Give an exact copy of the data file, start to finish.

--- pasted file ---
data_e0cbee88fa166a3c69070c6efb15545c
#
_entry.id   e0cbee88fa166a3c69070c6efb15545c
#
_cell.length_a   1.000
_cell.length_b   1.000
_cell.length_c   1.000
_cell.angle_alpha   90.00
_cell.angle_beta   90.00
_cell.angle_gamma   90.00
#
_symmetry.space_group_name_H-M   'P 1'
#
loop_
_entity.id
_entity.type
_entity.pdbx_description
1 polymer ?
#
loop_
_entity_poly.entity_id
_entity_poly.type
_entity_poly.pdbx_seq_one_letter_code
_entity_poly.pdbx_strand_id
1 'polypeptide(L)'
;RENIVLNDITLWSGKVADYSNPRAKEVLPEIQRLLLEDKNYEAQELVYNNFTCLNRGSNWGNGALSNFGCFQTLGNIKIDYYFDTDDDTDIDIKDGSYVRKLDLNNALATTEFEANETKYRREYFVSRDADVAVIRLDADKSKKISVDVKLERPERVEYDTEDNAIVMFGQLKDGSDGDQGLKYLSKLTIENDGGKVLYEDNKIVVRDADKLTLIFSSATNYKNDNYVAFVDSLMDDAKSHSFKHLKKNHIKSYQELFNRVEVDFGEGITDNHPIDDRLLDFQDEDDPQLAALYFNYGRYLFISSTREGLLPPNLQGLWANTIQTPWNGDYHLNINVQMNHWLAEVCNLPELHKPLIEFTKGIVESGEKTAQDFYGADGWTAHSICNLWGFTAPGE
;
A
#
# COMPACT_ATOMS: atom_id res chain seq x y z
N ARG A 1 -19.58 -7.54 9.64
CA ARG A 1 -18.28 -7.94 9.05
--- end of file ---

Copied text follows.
data_e0cbee88fa166a3c69070c6efb15545c
#
_entry.id   e0cbee88fa166a3c69070c6efb15545c
#
_cell.length_a   1.000
_cell.length_b   1.000
_cell.length_c   1.000
_cell.angle_alpha   90.00
_cell.angle_beta   90.00
_cell.angle_gamma   90.00
#
_symmetry.space_group_name_H-M   'P 1'
#
loop_
_entity.id
_entity.type
_entity.pdbx_description
1 polymer ?
#
loop_
_entity_poly.entity_id
_entity_poly.type
_entity_poly.pdbx_seq_one_letter_code
_entity_poly.pdbx_strand_id
1 'polypeptide(L)'
;RENIVLNDITLWSGKVADYSNPRAKEVLPEIQRLLLEDKNYEAQELVYNNFTCLNRGSNWGNGALSNFGCFQTLGNIKIDYYFDTDDDTDIDIKDGSYVRKLDLNNALATTEFEANETKYRREYFVSRDADVAVIRLDADKSKKISVDVKLERPERVEYDTEDNAIVMFGQLKDGSDGDQGLKYLSKLTIENDGGKVLYEDNKIVVRDADKLTLIFSSATNYKNDNYVAFVDSLMDDAKSHSFKHLKKNHIKSYQELFNRVEVDFGEGITDNHPIDDRLLDFQDEDDPQLAALYFNYGRYLFISSTREGLLPPNLQGLWANTIQTPWNGDYHLNINVQMNHWLAEVCNLPELHKPLIEFTKGIVESGEKTAQDFYGADGWTAHSICNLWGFTAPGE
;
A
#
# COMPACT_ATOMS: atom_id res chain seq x y z
N ARG A 1 -19.58 -7.54 9.64
CA ARG A 1 -18.28 -7.94 9.05